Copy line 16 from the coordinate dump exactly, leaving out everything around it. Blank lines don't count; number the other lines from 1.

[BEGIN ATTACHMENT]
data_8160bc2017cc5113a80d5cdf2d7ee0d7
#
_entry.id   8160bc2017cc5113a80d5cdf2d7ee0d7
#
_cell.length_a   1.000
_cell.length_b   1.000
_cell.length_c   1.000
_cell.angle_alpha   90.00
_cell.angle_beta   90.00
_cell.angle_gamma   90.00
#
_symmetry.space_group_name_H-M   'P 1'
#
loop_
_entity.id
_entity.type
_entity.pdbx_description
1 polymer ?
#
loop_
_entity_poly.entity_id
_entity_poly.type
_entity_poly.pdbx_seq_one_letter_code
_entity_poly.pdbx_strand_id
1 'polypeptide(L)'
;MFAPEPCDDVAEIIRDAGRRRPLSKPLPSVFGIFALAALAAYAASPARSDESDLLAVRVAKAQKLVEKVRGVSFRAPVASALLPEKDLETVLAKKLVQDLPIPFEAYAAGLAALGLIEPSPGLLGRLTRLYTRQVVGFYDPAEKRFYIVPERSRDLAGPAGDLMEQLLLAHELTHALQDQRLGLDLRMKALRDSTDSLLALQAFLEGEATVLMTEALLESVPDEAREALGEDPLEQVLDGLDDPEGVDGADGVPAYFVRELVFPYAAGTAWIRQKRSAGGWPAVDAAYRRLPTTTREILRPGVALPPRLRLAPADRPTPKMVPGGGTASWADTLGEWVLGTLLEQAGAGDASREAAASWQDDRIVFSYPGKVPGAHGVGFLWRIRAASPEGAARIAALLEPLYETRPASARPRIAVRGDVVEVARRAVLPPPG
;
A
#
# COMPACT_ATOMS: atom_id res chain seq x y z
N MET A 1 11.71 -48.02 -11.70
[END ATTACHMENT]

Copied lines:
_entity.type